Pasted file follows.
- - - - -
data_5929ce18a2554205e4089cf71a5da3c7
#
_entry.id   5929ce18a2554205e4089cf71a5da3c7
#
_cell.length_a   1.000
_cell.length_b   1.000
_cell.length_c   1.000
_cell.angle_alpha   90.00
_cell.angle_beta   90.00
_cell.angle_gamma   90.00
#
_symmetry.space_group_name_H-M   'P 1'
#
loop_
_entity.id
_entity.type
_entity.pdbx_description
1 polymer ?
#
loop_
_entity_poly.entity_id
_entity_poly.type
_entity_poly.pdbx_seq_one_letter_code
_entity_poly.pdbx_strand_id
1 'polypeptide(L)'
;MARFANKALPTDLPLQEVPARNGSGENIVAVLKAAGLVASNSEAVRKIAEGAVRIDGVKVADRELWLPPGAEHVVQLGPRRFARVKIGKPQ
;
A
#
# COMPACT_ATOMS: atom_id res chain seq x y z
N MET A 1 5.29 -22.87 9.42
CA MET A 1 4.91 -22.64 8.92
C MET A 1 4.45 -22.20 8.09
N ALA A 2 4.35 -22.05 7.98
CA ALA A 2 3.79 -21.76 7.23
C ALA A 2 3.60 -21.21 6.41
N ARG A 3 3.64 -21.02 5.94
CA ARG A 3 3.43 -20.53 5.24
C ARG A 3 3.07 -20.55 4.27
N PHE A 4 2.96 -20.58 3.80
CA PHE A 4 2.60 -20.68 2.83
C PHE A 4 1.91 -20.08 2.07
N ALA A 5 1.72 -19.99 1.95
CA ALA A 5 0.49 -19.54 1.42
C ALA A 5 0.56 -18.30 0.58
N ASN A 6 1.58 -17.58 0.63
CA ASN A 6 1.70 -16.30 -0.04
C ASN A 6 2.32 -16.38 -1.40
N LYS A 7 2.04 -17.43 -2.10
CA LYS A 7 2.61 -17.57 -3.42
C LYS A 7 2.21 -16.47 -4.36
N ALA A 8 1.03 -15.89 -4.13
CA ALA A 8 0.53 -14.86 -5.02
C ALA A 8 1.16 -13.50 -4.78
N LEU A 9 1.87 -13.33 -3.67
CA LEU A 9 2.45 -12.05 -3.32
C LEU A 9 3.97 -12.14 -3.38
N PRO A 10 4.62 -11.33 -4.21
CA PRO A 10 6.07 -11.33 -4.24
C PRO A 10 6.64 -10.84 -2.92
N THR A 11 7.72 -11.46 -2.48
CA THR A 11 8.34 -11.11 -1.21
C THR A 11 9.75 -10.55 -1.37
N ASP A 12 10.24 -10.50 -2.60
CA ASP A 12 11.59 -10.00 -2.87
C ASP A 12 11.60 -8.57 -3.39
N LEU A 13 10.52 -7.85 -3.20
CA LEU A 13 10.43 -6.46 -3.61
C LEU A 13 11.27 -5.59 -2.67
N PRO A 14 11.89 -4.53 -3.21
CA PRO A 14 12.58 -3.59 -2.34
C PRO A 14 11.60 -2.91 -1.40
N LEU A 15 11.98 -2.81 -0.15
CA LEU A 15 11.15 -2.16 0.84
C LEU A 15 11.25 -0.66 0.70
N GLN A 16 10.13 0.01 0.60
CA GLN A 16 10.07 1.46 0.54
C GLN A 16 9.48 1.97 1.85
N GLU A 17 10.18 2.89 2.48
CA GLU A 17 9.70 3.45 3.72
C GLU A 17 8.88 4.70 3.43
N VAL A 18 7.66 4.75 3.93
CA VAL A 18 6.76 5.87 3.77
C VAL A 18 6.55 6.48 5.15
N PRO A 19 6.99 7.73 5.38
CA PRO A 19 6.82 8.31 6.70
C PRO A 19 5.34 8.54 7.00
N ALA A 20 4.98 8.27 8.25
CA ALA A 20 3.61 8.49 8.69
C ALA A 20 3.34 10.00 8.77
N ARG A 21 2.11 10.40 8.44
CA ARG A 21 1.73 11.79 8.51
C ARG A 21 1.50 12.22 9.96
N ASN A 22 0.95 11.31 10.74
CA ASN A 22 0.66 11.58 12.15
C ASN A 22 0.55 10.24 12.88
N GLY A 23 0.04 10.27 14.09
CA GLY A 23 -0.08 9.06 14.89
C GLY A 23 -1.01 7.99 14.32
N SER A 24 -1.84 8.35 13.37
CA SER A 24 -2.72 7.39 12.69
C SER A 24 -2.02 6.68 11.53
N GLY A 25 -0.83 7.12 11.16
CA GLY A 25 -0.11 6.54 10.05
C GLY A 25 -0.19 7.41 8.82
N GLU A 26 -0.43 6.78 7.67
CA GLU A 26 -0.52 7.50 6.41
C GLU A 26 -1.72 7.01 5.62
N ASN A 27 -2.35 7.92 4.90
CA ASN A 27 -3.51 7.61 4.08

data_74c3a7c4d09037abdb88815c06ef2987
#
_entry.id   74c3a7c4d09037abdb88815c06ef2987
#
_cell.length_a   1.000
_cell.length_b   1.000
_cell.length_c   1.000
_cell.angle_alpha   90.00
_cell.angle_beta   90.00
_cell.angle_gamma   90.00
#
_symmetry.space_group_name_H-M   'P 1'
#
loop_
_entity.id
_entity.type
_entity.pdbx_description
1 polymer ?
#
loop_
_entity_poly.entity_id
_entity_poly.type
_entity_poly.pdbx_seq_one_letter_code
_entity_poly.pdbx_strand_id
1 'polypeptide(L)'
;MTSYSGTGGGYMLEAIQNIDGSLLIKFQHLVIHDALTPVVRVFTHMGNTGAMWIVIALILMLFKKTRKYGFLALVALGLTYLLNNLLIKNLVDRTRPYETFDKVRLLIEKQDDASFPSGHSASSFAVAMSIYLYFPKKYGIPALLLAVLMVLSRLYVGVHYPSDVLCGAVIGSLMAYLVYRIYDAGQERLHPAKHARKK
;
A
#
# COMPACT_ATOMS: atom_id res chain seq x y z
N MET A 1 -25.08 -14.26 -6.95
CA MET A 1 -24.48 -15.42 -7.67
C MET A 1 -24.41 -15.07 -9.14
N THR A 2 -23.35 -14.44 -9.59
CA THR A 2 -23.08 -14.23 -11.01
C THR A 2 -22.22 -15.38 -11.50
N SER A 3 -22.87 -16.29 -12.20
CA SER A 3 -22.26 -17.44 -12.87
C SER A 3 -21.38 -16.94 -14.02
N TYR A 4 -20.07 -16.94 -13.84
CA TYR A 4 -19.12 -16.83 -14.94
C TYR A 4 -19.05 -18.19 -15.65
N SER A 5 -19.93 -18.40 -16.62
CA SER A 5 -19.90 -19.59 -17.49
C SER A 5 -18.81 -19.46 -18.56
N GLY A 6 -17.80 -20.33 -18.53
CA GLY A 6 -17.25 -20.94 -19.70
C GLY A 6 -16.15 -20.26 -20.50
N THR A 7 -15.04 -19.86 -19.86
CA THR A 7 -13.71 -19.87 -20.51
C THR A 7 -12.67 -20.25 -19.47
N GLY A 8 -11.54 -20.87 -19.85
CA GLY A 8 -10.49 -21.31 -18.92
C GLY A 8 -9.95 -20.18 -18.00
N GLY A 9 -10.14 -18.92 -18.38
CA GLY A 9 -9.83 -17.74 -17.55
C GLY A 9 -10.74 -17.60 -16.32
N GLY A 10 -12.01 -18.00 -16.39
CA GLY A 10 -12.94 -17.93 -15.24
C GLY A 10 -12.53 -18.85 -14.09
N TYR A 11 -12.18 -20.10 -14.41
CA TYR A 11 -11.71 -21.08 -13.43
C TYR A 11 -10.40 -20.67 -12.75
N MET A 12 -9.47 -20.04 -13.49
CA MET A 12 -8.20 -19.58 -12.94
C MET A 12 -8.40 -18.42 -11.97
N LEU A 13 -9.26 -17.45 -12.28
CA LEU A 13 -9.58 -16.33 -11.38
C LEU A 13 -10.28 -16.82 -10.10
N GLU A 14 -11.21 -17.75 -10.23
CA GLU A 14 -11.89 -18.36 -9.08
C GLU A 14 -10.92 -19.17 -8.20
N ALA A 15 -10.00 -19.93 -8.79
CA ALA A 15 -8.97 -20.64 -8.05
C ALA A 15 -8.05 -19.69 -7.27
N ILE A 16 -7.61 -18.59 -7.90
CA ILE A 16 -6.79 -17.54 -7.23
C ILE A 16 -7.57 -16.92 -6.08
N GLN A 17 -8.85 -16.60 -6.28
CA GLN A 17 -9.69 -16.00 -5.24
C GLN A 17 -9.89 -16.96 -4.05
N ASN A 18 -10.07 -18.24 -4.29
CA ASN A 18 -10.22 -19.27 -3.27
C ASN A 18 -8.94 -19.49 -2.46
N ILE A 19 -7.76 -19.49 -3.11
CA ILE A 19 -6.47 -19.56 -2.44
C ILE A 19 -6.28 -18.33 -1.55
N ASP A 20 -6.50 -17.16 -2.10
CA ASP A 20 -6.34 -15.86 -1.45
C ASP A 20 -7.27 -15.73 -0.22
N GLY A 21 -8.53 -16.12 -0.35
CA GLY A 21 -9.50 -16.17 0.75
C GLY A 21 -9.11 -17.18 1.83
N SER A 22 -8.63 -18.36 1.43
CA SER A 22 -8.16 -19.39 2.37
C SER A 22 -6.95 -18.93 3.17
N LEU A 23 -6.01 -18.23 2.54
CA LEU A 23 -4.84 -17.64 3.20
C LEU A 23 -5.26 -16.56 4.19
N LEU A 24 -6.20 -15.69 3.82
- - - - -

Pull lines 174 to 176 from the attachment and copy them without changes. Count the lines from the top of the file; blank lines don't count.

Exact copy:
N MET A 12 -9.47 -20.04 -13.49
CA MET A 12 -8.20 -19.58 -12.94
C MET A 12 -8.40 -18.42 -11.97